Joined: 21 Feb 2005
      Posts: 6
      Location: Sydney, Australia

      Posted: Tue Mar 08, 2005 12:01 am Post subject: cc’s silent goodbyes
      I totally agree with your post Admin. I read Silent Goodbyes while doing the daily commutes to work and back [45 mins each way by train]. Just didn’t see time go by. i was on that sailboat. I was stargayzing onboard Emilie’s yacht – Stargayzer
      I thought Solange was quite a pain in the …. but I had a gf who was just as erratic as her – so I totally understood what Emilie was going through. But then again, I just loved the way Em fell in love with Roberta and their tender connection. So real to life, I couldn’t help sighing because … i’ve been there myself. Who hasn’t?That’s the strength of CC’s writing, I think, that ability to write ficition that’s so real and … involving of the senses. So … yeah Admin, I agree with you,Silent goodbyes is a great book
      Star gazing: great for the soul. Work hard – play hard – love hard: all great for the body.

      1. Rhonda

        Joined: 24 Mar 2005
        Posts: 9
        Location: Reno/Lake Tahoe area – Nevada (United States)

        Posted: Thu Mar 24, 2005 7:01 pm Post subject: Re: cc’s silent goodbyes
        stargayzer wrote:
        I thought Solange was quite a pain in the …. but I had a gf who was just as erratic as her – so I totally understood what Emilie was going through. But then again, I just loved the way Em fell in love with Roberta and their tender connection. So real to life, I couldn’t help sighing because … i’ve been there myself. Who hasn’t?
        That’s the strength of CC’s writing, I think, that ability to write ficition that’s so real and … involving of the senses. So … yeah Admin, I agree with you,Silent goodbyes is a great book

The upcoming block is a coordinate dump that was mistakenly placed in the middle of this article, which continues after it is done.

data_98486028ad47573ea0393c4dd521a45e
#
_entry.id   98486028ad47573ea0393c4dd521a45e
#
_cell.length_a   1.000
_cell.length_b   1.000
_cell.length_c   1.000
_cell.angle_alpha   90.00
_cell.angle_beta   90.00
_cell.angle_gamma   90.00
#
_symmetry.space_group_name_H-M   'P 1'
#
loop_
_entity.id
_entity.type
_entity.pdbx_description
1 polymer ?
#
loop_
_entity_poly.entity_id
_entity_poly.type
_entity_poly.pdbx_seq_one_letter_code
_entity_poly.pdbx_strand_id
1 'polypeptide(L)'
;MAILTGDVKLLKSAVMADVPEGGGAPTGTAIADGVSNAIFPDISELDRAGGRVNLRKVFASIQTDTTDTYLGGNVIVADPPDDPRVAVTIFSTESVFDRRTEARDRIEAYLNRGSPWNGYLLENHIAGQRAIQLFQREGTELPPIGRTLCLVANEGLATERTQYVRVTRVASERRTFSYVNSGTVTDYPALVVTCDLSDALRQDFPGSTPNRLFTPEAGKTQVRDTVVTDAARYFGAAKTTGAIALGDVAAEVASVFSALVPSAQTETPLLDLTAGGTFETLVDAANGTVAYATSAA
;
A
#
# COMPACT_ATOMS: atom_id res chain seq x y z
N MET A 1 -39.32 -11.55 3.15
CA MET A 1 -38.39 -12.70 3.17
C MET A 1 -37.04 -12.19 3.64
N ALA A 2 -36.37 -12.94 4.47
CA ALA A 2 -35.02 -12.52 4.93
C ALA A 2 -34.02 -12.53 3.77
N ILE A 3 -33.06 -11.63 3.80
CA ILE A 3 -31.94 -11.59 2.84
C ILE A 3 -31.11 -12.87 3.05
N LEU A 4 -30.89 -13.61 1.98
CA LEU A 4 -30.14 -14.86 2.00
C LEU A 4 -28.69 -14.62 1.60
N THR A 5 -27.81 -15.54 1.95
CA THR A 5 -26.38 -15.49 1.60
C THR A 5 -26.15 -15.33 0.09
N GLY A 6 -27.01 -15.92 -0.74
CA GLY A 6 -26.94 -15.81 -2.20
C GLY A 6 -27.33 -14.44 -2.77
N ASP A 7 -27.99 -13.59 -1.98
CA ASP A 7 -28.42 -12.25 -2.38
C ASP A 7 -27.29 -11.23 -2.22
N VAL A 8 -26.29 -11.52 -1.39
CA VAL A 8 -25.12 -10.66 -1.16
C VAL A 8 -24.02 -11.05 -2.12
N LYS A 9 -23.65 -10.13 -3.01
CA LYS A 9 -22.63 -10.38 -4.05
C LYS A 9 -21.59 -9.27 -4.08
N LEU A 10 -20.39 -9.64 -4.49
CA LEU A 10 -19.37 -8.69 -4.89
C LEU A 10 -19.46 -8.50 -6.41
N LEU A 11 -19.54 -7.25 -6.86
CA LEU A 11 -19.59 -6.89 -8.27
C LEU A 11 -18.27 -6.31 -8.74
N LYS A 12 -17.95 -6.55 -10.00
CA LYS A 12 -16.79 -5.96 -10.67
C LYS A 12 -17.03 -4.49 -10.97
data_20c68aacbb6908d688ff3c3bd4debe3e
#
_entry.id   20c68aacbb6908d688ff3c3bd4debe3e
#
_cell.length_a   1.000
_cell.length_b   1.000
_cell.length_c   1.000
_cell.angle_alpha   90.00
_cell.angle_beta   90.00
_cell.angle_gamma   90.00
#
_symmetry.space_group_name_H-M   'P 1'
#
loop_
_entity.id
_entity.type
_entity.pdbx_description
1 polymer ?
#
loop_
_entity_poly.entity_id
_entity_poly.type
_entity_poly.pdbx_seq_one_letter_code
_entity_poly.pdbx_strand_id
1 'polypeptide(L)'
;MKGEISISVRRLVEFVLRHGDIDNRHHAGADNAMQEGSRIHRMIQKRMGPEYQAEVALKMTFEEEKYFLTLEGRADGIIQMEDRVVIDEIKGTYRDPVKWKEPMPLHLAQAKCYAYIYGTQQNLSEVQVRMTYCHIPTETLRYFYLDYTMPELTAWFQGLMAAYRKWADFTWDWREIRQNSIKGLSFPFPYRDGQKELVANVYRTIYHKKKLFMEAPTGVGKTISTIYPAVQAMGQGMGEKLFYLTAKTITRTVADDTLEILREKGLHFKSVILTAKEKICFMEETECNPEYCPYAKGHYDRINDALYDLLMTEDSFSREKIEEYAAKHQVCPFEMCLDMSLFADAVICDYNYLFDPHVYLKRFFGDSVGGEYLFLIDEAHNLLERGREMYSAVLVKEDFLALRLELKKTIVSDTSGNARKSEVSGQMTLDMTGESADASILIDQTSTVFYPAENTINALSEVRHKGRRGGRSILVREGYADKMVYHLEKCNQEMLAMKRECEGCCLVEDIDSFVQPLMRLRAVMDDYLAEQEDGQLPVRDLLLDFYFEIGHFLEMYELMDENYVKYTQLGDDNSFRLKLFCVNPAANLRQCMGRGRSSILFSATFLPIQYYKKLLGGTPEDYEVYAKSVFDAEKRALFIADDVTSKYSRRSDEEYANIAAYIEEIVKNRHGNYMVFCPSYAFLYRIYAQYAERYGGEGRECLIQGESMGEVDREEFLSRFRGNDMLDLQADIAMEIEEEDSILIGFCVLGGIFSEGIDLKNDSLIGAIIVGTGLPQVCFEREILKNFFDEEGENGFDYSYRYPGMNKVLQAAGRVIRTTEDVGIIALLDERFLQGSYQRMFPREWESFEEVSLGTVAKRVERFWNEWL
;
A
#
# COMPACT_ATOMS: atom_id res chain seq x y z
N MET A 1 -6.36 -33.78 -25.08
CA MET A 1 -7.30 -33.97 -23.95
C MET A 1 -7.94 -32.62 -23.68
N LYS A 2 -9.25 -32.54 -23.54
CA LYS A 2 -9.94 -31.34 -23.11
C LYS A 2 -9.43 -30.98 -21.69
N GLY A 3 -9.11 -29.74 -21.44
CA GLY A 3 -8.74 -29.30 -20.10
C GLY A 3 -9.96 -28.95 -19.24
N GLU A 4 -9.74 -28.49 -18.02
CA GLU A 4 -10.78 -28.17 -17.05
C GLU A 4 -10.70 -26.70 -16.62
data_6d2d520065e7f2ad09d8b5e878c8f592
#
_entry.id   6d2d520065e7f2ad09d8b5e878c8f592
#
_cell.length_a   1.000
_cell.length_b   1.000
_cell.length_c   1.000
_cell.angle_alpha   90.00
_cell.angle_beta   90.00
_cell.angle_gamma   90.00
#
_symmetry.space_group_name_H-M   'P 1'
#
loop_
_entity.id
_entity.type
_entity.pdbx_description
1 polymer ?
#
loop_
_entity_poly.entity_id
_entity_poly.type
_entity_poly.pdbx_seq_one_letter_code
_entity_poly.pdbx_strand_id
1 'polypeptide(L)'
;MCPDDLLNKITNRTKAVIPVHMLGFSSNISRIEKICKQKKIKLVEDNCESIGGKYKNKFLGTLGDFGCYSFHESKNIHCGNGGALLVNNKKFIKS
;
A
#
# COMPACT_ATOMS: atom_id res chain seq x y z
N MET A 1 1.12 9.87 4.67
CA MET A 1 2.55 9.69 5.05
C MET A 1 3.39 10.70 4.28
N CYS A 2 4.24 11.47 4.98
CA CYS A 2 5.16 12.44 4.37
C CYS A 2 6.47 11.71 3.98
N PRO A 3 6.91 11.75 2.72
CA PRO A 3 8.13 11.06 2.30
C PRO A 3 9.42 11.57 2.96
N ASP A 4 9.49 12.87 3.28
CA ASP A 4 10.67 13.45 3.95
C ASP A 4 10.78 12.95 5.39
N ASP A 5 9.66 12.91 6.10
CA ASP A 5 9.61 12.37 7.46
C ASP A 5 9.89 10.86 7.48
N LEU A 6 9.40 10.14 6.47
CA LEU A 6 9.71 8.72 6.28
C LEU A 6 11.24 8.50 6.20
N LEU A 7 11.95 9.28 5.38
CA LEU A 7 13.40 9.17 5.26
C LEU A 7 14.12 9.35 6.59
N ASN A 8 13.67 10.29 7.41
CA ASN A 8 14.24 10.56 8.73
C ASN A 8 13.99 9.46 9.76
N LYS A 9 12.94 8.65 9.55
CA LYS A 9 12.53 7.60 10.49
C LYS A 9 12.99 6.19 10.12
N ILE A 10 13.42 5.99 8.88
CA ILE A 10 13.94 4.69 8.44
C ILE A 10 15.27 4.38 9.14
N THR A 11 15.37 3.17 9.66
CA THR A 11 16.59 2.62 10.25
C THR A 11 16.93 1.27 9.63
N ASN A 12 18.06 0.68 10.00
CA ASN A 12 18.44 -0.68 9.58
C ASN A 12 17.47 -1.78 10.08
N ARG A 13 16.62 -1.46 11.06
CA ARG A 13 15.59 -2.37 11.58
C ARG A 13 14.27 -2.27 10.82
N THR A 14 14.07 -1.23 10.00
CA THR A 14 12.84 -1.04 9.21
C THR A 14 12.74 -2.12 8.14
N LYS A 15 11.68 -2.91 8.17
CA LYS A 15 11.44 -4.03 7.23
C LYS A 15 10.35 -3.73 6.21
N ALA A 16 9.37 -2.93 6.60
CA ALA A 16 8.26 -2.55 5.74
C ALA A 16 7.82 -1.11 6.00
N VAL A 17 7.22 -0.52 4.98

Lol! Yeah, Solange was a major pain! Definitely a “high maintenance” kind of woman. It was really interesting to watch the “mental” progression of the relationship. I really enjoyed “being there” when Emilie was falling in love with Roberta. It can be a scary thing to fall in love – but so addicting at the same time. Call me a romance junkie, I guess
        All Things Lesbian – Directory For The Global Lesbian Community

    2. Trinity

      Site Admin
      Joined: 19 Jan 2005
      Posts: 129
      Location: Ohio

      Posted: Tue Mar 29, 2005 6:34 am Post subject: the tootsieroll pop
      The tootsieroll pop was very popular in the US (i am not sure of any other countries) There used to be a commercial on tv with an owl saying “how many licks does it take to get to the center of the tootsieroll pop?” Then he would lick it and count 1…2…3 and then you would hear a big crunch from him biting down on the lolly pop because he couldn’t wait to get to the center. It is one of my favorite commercials from when i was young. It was on a lot in the 80’s

      Check it out. Lesbian artist fighting with pride! and

    3. freefall

      Joined: 21 Mar 2005
      Posts: 3
      Location: Aberdeen, Scotland

      Posted: Mon Mar 21, 2005 3:18 am Post subject: back at you, Admin
      Admin, hi
      I’ve been watching this forum for a couple of weeks already and it looks like all of C.C. Saint-clair’s ATL readers have said their peace. All except me.
      Going by dates, it looks like you posted the 1st comment on Saint-clair. What a good idea, as this section of the forum is by far one of the most solid in terms of maturity and relevance of posts.